The Value of Vendor-Neutral Database Certification
Feb 9, 2008 / By Sheeri Cabral
A company has come up with a vendor-neutral database certification exam. Some are wondering how much use this will be, as it doesn’t go into vendor-specificities. Now, the specifics of how a query optimizer handles queries, how backups, restores and security are done and with MySQL specifically, how different storage engines act are very important.
However, it’s also important to have the fundamentals. I know relational algebra and relational calculus, because I studied at Brandeis University under the tutelage of Mitch Cherniack. It was there that I grew to love databases; I blame Mitch for it all.
From CIW’s website:
This new vendor-neutral certification focuses on universal database design principles and SQL. Aimed at database programmers and administrators alike, the exam helps solve the problem of poorly designed databases and validates foundational knowledge of any database, regardless if it’s Oracle, IBM, DB2, MySQL or others.
And I can tell you that having not only gotten a bachelor’s degree in Computer Science, but having gotten a Master’s degree and specialized in databases during that Master’s degree — universal database design principles *definitely* help solve the problem of poorly designed databases. Understanding relational algebra will help you understand the foundation of SQL, and just might give you an appreciation for a declarative language.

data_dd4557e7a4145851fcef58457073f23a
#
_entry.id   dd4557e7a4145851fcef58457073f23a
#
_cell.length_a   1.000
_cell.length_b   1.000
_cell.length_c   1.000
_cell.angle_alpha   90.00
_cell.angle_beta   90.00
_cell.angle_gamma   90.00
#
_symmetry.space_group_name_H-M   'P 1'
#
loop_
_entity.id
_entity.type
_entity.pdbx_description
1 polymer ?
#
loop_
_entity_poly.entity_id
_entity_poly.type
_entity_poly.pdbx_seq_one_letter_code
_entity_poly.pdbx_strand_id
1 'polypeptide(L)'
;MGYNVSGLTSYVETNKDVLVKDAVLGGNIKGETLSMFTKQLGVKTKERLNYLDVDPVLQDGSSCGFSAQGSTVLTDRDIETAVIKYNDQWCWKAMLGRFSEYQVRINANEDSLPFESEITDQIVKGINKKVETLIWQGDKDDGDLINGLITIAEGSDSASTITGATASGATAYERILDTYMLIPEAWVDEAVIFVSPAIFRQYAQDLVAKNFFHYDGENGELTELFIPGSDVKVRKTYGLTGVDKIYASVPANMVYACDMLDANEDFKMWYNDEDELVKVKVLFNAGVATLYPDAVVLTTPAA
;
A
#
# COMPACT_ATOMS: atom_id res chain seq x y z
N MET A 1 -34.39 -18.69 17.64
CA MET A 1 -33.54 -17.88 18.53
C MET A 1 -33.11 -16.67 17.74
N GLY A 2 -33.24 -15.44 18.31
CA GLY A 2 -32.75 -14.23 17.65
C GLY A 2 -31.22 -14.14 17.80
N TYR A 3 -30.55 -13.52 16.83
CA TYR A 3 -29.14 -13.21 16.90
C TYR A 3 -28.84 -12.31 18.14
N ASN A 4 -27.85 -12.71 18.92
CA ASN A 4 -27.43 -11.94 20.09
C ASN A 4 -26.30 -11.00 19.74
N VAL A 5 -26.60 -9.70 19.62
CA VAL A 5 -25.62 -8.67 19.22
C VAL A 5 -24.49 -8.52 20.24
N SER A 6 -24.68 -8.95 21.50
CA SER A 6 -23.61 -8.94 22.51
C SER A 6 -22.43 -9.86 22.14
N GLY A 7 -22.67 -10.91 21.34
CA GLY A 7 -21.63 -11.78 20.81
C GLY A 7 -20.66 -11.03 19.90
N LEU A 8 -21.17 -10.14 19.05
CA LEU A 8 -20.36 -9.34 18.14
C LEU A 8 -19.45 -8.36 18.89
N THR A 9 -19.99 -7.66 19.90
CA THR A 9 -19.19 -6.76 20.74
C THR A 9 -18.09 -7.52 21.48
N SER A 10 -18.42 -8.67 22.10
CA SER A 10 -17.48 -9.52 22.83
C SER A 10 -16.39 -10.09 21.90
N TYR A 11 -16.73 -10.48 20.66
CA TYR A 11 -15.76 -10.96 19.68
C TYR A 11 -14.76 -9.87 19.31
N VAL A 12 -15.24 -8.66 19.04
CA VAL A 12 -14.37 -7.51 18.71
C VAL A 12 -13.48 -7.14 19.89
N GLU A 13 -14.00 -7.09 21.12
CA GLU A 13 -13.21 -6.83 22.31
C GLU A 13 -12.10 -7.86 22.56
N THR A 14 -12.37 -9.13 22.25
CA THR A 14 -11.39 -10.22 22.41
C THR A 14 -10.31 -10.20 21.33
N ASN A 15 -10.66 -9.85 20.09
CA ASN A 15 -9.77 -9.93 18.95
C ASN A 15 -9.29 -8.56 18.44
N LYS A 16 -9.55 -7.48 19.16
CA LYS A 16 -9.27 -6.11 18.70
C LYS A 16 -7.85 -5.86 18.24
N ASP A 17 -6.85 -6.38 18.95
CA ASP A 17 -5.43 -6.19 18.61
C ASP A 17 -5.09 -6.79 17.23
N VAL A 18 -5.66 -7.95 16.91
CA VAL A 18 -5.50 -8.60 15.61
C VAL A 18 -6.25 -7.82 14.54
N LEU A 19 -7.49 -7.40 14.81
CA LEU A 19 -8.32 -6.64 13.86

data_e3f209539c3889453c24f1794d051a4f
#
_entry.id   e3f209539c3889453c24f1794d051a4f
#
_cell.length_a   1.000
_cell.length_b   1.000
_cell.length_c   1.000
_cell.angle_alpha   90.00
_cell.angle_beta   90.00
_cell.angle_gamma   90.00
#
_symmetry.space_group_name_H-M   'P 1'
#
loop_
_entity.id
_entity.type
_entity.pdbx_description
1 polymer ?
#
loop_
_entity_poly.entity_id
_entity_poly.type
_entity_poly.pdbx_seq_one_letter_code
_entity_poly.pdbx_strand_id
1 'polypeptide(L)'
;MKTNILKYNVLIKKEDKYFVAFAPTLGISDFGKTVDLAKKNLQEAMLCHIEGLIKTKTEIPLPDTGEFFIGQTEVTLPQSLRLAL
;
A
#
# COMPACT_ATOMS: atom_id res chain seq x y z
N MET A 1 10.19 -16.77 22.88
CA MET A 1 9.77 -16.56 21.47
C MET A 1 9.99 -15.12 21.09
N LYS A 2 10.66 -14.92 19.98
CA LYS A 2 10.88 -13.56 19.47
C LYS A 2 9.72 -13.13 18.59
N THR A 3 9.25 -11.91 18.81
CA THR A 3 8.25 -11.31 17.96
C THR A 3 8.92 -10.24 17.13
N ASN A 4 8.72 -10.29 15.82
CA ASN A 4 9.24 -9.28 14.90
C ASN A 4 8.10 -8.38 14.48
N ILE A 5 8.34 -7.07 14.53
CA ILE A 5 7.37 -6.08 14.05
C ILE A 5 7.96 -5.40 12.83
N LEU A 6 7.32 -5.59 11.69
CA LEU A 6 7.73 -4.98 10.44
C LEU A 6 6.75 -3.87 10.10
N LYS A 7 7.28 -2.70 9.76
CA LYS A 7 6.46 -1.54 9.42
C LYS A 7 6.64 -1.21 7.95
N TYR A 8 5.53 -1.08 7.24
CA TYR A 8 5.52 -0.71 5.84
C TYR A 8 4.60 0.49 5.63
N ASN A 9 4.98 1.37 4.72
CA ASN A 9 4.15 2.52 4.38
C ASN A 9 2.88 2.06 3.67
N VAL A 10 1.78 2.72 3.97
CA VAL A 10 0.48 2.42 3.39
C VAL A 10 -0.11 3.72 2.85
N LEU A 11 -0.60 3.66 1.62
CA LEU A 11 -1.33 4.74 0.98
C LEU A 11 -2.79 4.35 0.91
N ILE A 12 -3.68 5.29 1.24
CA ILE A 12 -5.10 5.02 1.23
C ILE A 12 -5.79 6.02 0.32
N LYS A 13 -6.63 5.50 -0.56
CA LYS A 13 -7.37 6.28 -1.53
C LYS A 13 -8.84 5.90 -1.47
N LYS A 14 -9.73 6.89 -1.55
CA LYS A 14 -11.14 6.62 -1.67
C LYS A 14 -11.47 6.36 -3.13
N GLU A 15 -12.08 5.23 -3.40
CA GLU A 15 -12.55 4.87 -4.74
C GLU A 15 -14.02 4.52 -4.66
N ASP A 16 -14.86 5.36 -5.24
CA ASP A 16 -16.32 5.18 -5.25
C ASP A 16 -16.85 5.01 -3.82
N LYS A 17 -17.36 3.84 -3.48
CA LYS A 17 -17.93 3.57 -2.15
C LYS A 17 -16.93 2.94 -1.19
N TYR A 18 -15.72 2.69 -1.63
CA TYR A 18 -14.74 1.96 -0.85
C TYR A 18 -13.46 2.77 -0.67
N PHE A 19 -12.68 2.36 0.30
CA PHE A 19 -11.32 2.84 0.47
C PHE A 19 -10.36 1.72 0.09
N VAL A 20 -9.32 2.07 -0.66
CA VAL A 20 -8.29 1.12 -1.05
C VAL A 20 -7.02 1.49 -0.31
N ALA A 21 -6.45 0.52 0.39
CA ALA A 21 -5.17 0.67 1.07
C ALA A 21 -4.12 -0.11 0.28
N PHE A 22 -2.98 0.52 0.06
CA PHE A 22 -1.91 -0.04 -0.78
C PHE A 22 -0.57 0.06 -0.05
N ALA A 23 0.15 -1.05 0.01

As with all theoretical education in computer science, it might not seem to help a junior or even mid-level DBA. As a Systems Administrator, bootstrapping had very little place in my every day life, but after over 3 years of being a sysadmin, a lot of the underlying “how computers work in general” helped. Yes, I also needed to know how a particular operating system worked.
For me, it will be interesting to see if companies value a vendor-neutral database certification as they would a degree. It seems to cover the same topics, at least from my standpoint. Honestly, I think it would help programmers a lot more than it would help DBAs; at least in the MySQL world, as so many people who call themselves DBAs have very little knowledge of basic concepts — vendor-neutral *or* MySQL specific. (The blogging community aside, of course….the various blogs I’ve read from links and posts on Planet MySQL (from MySQL) and The Log Buffer (from The Pythian Group) are usually excellent and well-informed).